“Don’t be afraid to push yourself,” I told him. “One thing you’ll learn about running distance is that sometimes it feels tough to keep going. But don’t ever quit, because in the end, it always hurts more to quit than to see the race through.”
“I won’t. Good luck, Dad,” he replied, smiling a smile that I know I’ll remember for a long time. As we counted down to the gun, I said a quick prayer to whatever capricious gods might be listening, and promised I’d do my best to live up to the advice I’d just offered.
Near the front of the pack, I set a fast pace. The course was an out and back along the waterfront, and this created a bit of a problem at the 3K turnaround because the race marshal there needed to be a bit more vocal about the fact that the kids running the 3K were about to miss it. This led to one of the kids, maybe 11 years old, doing a sudden reversal of direction right in front of me and I nearly steamrolled right over him. As it was, I only ended up having to break stride for a moment, but, being in the throes of competition I did end up fixing him with a bit of a baleful glance (which I felt kind of bad about later, but, you know, heat of the moment and all that).
I felt extremely strong early in the race, and the wind was more or less pushing me along, which I was enjoying at the time but knew would come back to bite me later. When the 5K runners turned around I knew I was pretty close to the front of the 10K group. I pushed hard, knowing that I had a good chance of at least an age-group placing given that the race wasn’t huge and I was making such good progress. Things got tougher, as expected, when we hit the 10K turnaround and I had to run smack into a wind that was a little brisker than at the start of the race, since we were facing the open waters of Lake Huron at that point. The faster half-marathoners had started to return by then and we ran alongside a few of them as the course took us into a side loop which was needed to make up the entirety of the 10K distance. By kilometer 7 my legs were loudly complaining at me, but I still felt I had enough left in the tank to keep a strong pace to the finish. We were starting to pass the 5K walkers now, and it took a bit of energy to get around them at times, but mostly they stayed out of our way. The course was flat as a board, which certainly suited me as I’m not much of a hill guy. As I rounded the last corner, I could see that the time was still under 44 minutes which was a bit of a pleasant shock – I knew I’d been pretty fast, but I wouldn’t have bet on that kind of a time. Thanking the aforementioned capricious gods, I had reserve enough to power to the finish in a near sprint, with my family cheering me on, and crossed the line with a fist pump.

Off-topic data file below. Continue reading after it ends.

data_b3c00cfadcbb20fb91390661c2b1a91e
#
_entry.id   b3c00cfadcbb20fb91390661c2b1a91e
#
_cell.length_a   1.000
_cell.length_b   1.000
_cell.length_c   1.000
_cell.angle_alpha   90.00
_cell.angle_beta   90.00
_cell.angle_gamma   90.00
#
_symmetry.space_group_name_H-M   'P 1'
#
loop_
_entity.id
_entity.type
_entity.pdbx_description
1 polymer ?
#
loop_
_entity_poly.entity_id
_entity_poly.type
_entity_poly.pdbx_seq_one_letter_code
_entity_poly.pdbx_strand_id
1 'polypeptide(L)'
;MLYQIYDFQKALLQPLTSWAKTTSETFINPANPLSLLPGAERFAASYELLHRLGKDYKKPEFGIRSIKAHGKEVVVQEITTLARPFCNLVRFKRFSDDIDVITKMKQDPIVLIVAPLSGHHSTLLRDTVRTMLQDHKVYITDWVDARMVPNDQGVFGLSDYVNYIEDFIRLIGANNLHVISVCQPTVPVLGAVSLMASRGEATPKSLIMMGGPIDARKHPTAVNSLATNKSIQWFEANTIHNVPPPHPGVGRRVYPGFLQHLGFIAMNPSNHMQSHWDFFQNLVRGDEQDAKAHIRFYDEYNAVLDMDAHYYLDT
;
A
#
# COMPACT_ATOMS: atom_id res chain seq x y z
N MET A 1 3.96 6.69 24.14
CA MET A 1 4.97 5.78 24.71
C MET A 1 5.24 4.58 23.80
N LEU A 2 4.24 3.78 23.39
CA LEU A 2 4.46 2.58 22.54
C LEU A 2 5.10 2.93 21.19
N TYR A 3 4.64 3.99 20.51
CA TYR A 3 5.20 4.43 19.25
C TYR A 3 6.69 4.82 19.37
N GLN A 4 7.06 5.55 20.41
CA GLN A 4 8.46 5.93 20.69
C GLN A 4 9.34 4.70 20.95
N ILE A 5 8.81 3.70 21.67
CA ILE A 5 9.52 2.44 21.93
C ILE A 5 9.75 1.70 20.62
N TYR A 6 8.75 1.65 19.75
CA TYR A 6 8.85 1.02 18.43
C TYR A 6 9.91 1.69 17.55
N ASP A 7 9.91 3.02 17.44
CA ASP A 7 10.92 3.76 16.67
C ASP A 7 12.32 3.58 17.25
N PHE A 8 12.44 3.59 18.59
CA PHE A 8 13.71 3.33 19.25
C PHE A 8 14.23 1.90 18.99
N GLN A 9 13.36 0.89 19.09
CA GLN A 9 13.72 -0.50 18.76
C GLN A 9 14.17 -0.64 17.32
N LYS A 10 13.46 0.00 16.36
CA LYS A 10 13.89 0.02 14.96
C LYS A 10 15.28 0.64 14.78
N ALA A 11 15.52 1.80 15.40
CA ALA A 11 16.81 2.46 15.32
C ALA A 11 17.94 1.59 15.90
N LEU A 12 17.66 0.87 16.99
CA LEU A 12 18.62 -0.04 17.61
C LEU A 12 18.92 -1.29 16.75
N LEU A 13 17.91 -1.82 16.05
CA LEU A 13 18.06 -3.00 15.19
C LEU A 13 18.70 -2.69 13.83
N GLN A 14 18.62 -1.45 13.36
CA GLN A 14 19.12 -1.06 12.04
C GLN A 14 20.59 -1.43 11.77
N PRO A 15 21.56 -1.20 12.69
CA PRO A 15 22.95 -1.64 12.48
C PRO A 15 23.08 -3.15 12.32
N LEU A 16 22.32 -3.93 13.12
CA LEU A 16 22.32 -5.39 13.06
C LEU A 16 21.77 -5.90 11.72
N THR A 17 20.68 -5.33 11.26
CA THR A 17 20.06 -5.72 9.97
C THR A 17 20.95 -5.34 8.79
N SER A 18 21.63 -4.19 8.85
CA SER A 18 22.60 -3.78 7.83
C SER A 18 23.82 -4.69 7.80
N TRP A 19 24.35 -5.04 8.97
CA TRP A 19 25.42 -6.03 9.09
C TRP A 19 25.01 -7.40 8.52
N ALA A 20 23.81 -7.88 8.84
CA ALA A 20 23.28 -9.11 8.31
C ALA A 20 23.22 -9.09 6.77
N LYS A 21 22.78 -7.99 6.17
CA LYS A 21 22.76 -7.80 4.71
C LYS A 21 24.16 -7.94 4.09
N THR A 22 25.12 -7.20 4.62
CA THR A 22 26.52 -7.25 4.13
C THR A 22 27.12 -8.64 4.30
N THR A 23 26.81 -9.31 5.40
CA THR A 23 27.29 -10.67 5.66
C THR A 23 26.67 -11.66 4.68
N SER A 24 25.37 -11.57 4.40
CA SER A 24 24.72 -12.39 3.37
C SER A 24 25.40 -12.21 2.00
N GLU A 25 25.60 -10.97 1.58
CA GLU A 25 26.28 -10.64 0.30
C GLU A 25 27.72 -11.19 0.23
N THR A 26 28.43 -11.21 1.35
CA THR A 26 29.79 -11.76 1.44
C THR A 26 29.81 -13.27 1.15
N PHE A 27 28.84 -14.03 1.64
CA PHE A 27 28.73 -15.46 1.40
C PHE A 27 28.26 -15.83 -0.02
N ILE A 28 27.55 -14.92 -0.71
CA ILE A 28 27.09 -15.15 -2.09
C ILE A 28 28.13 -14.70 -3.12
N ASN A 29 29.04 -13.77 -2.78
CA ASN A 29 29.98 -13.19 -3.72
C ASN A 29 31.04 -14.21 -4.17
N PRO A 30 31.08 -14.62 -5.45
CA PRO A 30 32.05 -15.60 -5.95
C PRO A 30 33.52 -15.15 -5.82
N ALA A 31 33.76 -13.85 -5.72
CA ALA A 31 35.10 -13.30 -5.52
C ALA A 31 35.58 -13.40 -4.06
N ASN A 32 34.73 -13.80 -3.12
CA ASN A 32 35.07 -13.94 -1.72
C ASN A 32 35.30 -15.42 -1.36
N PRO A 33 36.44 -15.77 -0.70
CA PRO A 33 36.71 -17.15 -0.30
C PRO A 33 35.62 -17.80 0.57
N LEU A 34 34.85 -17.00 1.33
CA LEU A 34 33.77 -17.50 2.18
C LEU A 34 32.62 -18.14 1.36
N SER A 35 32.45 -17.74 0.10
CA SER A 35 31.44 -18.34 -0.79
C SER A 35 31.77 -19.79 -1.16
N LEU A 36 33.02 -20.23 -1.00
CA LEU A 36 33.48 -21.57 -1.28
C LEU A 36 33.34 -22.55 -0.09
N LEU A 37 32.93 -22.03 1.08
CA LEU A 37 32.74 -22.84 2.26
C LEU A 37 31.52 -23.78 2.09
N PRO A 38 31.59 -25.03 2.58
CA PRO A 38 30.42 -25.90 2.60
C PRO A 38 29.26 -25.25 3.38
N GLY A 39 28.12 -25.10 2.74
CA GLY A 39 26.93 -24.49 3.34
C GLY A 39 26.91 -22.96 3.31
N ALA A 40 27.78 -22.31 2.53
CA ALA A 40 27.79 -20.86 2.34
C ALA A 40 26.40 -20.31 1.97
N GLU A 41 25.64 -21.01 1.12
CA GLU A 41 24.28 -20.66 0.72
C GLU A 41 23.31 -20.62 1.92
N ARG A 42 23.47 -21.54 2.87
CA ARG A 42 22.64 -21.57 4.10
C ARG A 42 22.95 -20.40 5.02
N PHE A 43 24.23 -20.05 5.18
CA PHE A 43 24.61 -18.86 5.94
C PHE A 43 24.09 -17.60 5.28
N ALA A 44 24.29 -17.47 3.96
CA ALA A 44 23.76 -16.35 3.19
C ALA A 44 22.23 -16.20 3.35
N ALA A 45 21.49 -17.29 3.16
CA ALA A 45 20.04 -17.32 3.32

So, having set out to honor my loved one’s struggle with cancer, and do right by my son, my feelings were bittersweet; but I was pleased, and felt I had done my best. I shattered my old 10K PR by more than a minute, and in the end I did get on the podium, since the winner of my age group was one of the top three overall and the organizers gave medals to the next three fastest in the group accordingly.
And my son took my advice and didn’t quit – he finished 14th out of 41 in a race where he was maybe the 6th youngest participant. I envy him, as his best racing days are ahead of him. And the old man will always be there to give advice (whether he wants it or not, I’ll wager).